The drag race to acceptance


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I pressed “clear history” right after I finished the video. It was a ritual for me. No, the video wasn’t porn; it seemed even more taboo than that.

I was watching “RuPaul’s Drag Race.” And it may sound silly, but the show changed my life.

In “RuPaul’s Drag Race,” queer men and transgender women compete in various challenges to be named “America’s Next Drag Superstar.” They have to create different outfits, act in movie spoofs, lip-sync against each other and even compose their own songs. What kept me watching all 13 seasons and various spinoffs of the show was not these challenges, entertaining as they may have been, but the sense of camaraderie and community that developed between the drag queens.

Although they had infamous reality television fights, these queens were a family. They actively supported each other regardless of their femininity, queerness, looks or backgrounds. They carried themselves with nerve, showed the world their truths and celebrated the art form of drag.

All of these wonderful things were in the show, yet I hid my fandom from everybody in my life. I never mentioned the show to anyone close to me and continued to watch each new episode under the covers at night. I’d lock my door, open my private internet browser and make sure I left no evidence I’d watched the show, almost as if I were committing a crime. If my mom asked me what I was doing, I would tell her I was doing homework or FaceTiming a friend. The truth was that I was watching the show — my dirty little secret.

My fear of being caught watching “RuPaul’s Drag Race” stemmed from anxiety about being asked if I was gay. I mean, I was gay, but I was not out. I had no idea what my family thought of the LGBTQ+ community, but they were religious, so, in my eyes, it was a coin toss between acceptance or flat-out rejection. 

At Christmas, questions such as “When are you getting a girlfriend?” or “Are you gay?” were constantly lobbed at me, yet I always dodged them. All the while, I continued watching “RuPaul’s Drag Race” and kept up with all the new seasons. I was living a double life as Gay-mes Bond without any of the confidence and half of the coolness.

The show has had many face-lifts over its 12-year run. The casts got bigger, with personalities that grew by the minute. The main stage also grew, from a tiny strip of raised platform to a Paris Fashion Week catwalk. All of the outfits that began as off-the-rack, mall “eleganza” transformed into high-fashion acid trips. Despite all the changes, the one thing that stayed constant was RuPaul’s end quote after each episode: “If you can’t love yourself, how in the hell you gonna love somebody else?”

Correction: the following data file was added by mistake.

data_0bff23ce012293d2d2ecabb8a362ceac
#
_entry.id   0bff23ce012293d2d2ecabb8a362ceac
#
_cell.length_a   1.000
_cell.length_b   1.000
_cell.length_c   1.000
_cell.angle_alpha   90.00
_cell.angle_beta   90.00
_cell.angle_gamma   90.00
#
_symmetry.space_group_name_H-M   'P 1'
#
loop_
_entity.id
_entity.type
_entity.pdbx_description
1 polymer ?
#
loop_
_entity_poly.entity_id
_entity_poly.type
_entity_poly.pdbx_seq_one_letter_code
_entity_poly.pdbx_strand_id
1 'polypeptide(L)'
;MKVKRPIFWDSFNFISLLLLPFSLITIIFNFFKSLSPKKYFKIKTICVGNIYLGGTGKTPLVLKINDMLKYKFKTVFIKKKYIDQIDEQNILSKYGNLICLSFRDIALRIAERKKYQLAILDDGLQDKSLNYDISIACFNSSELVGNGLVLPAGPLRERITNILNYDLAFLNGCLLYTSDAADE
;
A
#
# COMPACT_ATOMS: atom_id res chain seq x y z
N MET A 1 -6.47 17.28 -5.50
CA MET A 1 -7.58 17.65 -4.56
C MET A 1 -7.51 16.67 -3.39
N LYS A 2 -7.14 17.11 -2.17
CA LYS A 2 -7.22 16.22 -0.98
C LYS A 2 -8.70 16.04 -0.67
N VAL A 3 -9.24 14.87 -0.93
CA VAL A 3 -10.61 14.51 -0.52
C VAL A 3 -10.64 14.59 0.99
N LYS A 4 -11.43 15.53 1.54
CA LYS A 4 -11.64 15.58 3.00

I know it’s kind of a stupid line, but hearing it hundreds of times hammered it into my brain. I mostly made fun of the quote — its absurdity and lack of connection to each episode. But as I continued to repeat it, the English major within me analyzed the quote like it was a Shakespearean sonnet. “You have to accept yourself first before doing anything else” was what RuPaul was saying. 

I had what RuPaul calls an “inner saboteur,” a voice in my head that told me I was not good enough. That voice had burrowed itself in my brain and made its home there ever since I realized I was gay. When I watched the show, the voice constantly banged on the front door, as if it were locked out. It dictated my every action to ensure I wasn’t outed. Don’t act too feminine. You’re dressing too gay. Its commands were restrictive, and eventually I grew tired of following.

As I watched more episodes of the queens, I just felt happier with myself. There were gay men on television just like me with similar stories and fears. It felt like finding a place to sit in the school cafeteria after searching for days. These queens were happy with themselves. They did not care about what their families and friends said. They found a life beyond hiding.

Thanks to the show, I also found a wonderful online community of fans that were either LGBTQ+ or allies, and it was so beautiful to be in a place of acceptance and support. I was even able to chat with some former contestants: Yuhua Hamasaki of season 10 sent me an old outfit of hers with some makeup. She made sure I liked it and that the package got to me on time. Compared to my illicit viewing of the show under the covers, there were no secrets, lies or hiding in this online paradise.

Back then, I knew that if my family did not like that I was gay, it was going to cost something. But hating myself for being gay was going to cost more in the long run. Although I still struggle, I have never felt more sure of myself.

I mean, “If you can’t love yourself, how in the hell you gonna love somebody else?”

Nicholas Clark writes the Monday column on LGBTQ+ issues in media and politics. Contact him at [email protected]